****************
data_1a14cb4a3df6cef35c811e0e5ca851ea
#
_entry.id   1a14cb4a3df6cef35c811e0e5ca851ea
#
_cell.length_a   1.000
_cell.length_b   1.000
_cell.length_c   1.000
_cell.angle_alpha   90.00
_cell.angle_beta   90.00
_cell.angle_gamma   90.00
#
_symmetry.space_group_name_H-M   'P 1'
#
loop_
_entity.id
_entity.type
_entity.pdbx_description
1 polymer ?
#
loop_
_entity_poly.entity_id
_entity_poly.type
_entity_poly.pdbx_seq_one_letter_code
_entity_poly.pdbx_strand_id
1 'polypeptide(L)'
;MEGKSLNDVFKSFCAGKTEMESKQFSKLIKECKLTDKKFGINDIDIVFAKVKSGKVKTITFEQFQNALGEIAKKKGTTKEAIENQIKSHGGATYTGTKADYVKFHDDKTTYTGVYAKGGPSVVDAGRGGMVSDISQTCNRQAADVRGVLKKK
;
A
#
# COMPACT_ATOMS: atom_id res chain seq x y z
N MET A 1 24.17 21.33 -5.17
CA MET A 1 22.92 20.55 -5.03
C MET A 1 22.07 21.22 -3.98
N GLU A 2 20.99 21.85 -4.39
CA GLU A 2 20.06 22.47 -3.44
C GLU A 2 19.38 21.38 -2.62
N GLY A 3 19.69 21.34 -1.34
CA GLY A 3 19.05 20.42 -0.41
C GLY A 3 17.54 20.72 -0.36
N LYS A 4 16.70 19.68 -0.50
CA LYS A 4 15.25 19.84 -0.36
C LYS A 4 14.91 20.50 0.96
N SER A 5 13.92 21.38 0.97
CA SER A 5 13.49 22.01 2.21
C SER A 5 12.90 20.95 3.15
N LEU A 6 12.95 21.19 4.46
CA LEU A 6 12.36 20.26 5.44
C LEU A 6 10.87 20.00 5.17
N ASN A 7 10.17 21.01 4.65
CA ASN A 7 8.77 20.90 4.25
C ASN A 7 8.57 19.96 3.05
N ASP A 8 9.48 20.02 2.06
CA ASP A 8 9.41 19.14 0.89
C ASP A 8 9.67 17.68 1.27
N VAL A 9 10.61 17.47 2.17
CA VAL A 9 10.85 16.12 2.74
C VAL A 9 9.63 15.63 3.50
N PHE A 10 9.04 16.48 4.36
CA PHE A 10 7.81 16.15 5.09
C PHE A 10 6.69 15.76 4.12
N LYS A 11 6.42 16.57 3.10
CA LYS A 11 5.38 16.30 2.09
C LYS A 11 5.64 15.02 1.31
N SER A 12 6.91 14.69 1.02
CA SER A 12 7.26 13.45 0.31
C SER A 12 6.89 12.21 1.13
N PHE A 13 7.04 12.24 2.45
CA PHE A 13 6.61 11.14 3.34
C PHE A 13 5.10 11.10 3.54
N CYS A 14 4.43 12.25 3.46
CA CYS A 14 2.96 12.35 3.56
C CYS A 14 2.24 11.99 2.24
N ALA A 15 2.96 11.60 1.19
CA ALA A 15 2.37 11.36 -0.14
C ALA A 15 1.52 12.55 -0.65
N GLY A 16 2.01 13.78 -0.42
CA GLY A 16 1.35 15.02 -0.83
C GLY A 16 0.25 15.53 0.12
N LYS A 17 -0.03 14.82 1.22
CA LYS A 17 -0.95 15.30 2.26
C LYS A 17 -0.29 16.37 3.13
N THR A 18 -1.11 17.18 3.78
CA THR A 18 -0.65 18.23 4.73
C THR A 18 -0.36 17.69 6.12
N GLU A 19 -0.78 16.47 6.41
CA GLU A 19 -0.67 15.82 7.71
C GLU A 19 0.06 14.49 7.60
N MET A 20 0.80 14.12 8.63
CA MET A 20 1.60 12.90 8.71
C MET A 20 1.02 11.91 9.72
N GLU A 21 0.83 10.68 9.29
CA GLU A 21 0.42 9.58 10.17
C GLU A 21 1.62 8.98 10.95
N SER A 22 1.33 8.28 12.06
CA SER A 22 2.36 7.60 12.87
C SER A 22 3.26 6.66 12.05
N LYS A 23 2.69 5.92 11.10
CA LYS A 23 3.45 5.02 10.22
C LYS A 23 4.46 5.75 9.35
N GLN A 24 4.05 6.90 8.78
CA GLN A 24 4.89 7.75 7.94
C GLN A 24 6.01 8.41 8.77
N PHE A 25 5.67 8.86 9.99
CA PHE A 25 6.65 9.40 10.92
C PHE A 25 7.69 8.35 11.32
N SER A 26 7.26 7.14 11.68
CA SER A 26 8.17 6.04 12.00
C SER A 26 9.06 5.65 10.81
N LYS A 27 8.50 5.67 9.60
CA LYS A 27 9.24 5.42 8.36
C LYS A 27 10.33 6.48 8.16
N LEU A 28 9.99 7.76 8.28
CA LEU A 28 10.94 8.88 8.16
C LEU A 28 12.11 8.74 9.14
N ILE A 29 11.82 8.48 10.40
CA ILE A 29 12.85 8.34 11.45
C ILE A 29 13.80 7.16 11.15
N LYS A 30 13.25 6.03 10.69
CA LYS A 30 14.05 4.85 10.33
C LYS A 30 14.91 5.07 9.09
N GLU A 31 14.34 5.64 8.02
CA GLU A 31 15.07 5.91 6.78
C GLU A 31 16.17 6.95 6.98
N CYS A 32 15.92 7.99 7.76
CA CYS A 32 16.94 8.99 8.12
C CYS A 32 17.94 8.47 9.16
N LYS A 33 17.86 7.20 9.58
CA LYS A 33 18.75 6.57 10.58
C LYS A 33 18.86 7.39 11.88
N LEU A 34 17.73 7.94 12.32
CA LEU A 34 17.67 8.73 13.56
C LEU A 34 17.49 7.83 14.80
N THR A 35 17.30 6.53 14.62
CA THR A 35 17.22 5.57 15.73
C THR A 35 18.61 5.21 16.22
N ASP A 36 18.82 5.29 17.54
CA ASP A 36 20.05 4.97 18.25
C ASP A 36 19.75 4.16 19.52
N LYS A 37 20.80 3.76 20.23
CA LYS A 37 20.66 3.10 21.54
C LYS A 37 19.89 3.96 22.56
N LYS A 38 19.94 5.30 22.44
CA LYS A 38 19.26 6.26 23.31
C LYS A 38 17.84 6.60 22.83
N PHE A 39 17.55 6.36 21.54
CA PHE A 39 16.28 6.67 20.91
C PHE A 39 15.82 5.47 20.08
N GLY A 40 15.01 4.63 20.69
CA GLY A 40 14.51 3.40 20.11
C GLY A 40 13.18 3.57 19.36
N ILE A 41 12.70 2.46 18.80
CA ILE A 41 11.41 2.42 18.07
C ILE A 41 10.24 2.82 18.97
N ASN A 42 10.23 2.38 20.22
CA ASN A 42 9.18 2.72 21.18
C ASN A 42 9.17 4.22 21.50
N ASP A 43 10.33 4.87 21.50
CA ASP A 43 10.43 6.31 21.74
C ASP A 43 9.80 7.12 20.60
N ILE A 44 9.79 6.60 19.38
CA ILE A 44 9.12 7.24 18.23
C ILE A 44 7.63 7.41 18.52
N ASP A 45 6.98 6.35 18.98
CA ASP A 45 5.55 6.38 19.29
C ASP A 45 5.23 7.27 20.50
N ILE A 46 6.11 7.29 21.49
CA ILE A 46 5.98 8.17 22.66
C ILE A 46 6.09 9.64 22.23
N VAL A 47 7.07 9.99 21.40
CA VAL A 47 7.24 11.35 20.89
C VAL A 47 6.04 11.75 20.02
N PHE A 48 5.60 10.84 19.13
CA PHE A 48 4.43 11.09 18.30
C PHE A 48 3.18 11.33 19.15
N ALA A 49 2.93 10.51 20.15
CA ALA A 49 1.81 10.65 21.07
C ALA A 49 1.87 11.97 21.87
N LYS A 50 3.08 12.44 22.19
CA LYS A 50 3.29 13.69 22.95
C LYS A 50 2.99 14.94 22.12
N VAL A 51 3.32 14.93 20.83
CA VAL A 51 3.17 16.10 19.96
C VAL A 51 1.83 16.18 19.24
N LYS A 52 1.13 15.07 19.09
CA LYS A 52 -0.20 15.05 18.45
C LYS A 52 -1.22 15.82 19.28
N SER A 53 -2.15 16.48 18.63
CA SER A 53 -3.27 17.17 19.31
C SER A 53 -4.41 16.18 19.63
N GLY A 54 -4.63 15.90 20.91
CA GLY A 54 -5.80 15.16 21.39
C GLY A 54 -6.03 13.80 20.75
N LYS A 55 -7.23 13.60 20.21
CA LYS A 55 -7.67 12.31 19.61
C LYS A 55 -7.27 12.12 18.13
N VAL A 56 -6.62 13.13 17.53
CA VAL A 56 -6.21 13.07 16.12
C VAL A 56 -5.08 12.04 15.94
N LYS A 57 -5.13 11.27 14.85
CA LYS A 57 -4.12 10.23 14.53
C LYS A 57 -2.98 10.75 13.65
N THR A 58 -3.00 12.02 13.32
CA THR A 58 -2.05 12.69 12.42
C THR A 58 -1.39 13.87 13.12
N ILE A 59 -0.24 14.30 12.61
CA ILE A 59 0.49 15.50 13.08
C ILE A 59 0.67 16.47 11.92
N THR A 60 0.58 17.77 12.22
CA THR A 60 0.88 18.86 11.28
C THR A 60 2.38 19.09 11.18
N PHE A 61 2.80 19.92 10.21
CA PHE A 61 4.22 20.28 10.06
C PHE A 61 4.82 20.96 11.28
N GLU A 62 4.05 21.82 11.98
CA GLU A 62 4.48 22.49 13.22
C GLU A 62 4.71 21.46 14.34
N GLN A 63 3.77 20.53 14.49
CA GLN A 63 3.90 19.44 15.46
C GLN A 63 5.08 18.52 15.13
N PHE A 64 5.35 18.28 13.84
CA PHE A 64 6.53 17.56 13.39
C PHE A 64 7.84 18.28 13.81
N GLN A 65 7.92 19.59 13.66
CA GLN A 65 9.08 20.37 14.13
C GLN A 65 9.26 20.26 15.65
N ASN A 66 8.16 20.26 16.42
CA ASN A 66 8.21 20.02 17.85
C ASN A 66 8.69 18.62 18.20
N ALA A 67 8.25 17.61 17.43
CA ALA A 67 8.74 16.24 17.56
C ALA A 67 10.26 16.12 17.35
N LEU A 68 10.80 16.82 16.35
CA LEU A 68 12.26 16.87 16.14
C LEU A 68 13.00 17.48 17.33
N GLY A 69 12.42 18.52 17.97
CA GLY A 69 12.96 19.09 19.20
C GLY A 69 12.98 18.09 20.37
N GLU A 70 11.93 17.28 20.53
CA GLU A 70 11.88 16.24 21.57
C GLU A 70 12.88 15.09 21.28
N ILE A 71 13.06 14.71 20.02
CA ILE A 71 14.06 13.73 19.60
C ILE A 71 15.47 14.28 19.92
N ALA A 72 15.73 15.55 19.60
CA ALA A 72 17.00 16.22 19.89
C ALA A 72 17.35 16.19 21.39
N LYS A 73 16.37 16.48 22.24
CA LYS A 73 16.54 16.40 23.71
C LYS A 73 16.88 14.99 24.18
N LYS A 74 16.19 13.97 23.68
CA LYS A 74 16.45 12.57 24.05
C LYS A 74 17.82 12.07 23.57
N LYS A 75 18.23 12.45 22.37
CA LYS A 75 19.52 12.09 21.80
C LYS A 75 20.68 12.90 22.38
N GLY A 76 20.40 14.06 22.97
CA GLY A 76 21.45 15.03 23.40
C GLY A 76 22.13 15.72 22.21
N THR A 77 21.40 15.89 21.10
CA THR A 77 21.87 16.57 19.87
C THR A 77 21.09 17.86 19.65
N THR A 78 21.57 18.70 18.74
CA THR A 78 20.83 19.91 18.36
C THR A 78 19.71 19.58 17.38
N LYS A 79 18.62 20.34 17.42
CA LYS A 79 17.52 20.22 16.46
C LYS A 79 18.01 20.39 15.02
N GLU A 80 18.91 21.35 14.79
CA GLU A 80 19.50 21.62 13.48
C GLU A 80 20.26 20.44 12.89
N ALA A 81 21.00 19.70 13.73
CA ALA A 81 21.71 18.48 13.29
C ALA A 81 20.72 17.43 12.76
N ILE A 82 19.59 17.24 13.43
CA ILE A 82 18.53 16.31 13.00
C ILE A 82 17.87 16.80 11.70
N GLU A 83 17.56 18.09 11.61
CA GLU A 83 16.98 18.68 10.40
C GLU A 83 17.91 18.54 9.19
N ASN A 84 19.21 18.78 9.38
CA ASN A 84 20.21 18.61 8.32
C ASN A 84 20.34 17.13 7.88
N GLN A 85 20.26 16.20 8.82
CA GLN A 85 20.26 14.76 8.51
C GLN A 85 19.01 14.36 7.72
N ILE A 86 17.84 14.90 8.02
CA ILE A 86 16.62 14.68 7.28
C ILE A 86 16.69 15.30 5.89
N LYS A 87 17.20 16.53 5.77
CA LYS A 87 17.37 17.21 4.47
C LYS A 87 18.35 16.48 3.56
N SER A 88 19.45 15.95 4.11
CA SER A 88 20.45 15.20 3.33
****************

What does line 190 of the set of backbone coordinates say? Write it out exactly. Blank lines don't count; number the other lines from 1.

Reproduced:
N GLY A 54 -4.63 15.90 20.91